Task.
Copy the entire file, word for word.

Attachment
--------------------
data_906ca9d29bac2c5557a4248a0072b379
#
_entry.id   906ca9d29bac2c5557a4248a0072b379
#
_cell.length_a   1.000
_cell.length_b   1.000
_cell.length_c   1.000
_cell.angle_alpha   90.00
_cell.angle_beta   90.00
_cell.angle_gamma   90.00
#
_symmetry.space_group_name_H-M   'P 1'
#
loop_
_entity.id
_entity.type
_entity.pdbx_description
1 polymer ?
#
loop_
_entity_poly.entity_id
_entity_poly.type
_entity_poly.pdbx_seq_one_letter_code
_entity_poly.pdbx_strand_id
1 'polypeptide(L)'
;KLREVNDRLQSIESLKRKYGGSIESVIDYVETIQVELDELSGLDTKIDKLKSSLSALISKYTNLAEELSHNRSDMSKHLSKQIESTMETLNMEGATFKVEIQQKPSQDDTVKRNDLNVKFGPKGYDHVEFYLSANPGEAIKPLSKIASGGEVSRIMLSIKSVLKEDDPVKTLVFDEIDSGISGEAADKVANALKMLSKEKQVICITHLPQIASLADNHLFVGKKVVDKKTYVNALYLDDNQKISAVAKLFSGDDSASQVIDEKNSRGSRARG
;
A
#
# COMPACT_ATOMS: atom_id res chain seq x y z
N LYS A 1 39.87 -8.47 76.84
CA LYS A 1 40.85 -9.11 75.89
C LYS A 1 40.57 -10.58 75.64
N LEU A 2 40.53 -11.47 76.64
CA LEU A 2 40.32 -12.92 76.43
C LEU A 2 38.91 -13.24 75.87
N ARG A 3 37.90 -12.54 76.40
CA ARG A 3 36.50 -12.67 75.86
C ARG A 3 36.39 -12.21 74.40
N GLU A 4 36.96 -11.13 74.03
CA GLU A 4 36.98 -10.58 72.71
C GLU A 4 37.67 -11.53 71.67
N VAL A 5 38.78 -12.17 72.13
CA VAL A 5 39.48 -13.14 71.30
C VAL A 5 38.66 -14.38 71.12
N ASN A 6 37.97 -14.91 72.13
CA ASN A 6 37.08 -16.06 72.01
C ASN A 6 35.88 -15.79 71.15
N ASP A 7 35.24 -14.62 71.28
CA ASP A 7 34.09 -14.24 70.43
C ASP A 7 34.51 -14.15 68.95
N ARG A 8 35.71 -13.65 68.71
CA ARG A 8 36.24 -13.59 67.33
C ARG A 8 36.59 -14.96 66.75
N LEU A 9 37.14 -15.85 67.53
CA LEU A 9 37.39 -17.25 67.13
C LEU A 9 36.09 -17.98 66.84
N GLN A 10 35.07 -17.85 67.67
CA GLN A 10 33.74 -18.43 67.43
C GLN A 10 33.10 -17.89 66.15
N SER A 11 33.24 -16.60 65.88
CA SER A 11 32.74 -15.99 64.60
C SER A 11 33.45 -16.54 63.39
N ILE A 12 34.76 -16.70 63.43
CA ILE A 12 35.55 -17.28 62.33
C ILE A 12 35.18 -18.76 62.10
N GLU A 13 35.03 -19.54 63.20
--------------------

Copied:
data_906ca9d29bac2c5557a4248a0072b379
#
_entry.id   906ca9d29bac2c5557a4248a0072b379
#
_cell.length_a   1.000
_cell.length_b   1.000
_cell.length_c   1.000
_cell.angle_alpha   90.00
_cell.angle_beta   90.00
_cell.angle_gamma   90.00
#
_symmetry.space_group_name_H-M   'P 1'
#
loop_
_entity.id
_entity.type
_entity.pdbx_description
1 polymer ?
#
loop_
_entity_poly.entity_id
_entity_poly.type
_entity_poly.pdbx_seq_one_letter_code
_entity_poly.pdbx_strand_id
1 'polypeptide(L)'
;KLREVNDRLQSIESLKRKYGGSIESVIDYVETIQVELDELSGLDTKIDKLKSSLSALISKYTNLAEELSHNRSDMSKHLSKQIESTMETLNMEGATFKVEIQQKPSQDDTVKRNDLNVKFGPKGYDHVEFYLSANPGEAIKPLSKIASGGEVSRIMLSIKSVLKEDDPVKTLVFDEIDSGISGEAADKVANALKMLSKEKQVICITHLPQIASLADNHLFVGKKVVDKKTYVNALYLDDNQKISAVAKLFSGDDSASQVIDEKNSRGSRARG
;
A
#
# COMPACT_ATOMS: atom_id res chain seq x y z
N LYS A 1 39.87 -8.47 76.84
CA LYS A 1 40.85 -9.11 75.89
C LYS A 1 40.57 -10.58 75.64
N LEU A 2 40.53 -11.47 76.64
CA LEU A 2 40.32 -12.92 76.43
C LEU A 2 38.91 -13.24 75.87
N ARG A 3 37.90 -12.54 76.40
CA ARG A 3 36.50 -12.67 75.86
C ARG A 3 36.39 -12.21 74.40
N GLU A 4 36.96 -11.13 74.03
CA GLU A 4 36.98 -10.58 72.71
C GLU A 4 37.67 -11.53 71.67
N VAL A 5 38.78 -12.17 72.13
CA VAL A 5 39.48 -13.14 71.30
C VAL A 5 38.66 -14.38 71.12
N ASN A 6 37.97 -14.91 72.13
CA ASN A 6 37.08 -16.06 72.01
C ASN A 6 35.88 -15.79 71.15
N ASP A 7 35.24 -14.62 71.28
CA ASP A 7 34.09 -14.24 70.43
C ASP A 7 34.51 -14.15 68.95
N ARG A 8 35.71 -13.65 68.71
CA ARG A 8 36.24 -13.59 67.33
C ARG A 8 36.59 -14.96 66.75
N LEU A 9 37.14 -15.85 67.53
CA LEU A 9 37.39 -17.25 67.13
C LEU A 9 36.09 -17.98 66.84
N GLN A 10 35.07 -17.85 67.67
CA GLN A 10 33.74 -18.43 67.43
C GLN A 10 33.10 -17.89 66.15
N SER A 11 33.24 -16.60 65.88
CA SER A 11 32.74 -15.99 64.60
C SER A 11 33.45 -16.54 63.39
N ILE A 12 34.76 -16.70 63.43
CA ILE A 12 35.55 -17.28 62.33
C ILE A 12 35.18 -18.76 62.10
N GLU A 13 35.03 -19.54 63.20